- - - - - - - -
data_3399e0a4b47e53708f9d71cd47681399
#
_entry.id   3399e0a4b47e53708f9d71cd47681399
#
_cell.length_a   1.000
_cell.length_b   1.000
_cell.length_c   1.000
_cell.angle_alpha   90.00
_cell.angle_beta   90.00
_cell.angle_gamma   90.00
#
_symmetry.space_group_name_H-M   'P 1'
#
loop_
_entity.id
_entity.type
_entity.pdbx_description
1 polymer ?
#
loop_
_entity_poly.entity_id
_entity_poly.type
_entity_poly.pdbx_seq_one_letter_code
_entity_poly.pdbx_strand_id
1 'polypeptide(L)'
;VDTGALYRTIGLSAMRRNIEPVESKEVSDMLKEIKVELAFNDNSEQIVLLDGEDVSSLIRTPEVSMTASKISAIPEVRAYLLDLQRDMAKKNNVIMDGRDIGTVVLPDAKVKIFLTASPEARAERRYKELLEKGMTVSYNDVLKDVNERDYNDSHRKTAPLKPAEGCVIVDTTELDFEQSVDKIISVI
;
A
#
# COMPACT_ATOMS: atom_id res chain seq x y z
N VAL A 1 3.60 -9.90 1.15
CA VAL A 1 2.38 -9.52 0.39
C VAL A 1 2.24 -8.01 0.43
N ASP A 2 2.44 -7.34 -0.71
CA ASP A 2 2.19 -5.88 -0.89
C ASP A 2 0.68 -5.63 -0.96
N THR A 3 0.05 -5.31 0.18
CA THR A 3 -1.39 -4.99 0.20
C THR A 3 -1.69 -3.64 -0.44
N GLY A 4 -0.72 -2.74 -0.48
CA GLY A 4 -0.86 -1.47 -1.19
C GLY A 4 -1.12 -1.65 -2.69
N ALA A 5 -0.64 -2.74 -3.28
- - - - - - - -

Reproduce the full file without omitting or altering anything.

data_3399e0a4b47e53708f9d71cd47681399
#
_entry.id   3399e0a4b47e53708f9d71cd47681399
#
_cell.length_a   1.000
_cell.length_b   1.000
_cell.length_c   1.000
_cell.angle_alpha   90.00
_cell.angle_beta   90.00
_cell.angle_gamma   90.00
#
_symmetry.space_group_name_H-M   'P 1'
#
loop_
_entity.id
_entity.type
_entity.pdbx_description
1 polymer ?
#
loop_
_entity_poly.entity_id
_entity_poly.type
_entity_poly.pdbx_seq_one_letter_code
_entity_poly.pdbx_strand_id
1 'polypeptide(L)'
;VDTGALYRTIGLSAMRRNIEPVESKEVSDMLKEIKVELAFNDNSEQIVLLDGEDVSSLIRTPEVSMTASKISAIPEVRAYLLDLQRDMAKKNNVIMDGRDIGTVVLPDAKVKIFLTASPEARAERRYKELLEKGMTVSYNDVLKDVNERDYNDSHRKTAPLKPAEGCVIVDTTELDFEQSVDKIISVI
;
A
#
# COMPACT_ATOMS: atom_id res chain seq x y z
N VAL A 1 3.60 -9.90 1.15
CA VAL A 1 2.38 -9.52 0.39
C VAL A 1 2.24 -8.01 0.43
N ASP A 2 2.44 -7.34 -0.71
CA ASP A 2 2.19 -5.88 -0.89
C ASP A 2 0.68 -5.63 -0.96
N THR A 3 0.05 -5.31 0.18
CA THR A 3 -1.39 -4.99 0.20
C THR A 3 -1.69 -3.64 -0.44
N GLY A 4 -0.72 -2.74 -0.48
CA GLY A 4 -0.86 -1.47 -1.19
C GLY A 4 -1.12 -1.65 -2.69
N ALA A 5 -0.64 -2.74 -3.28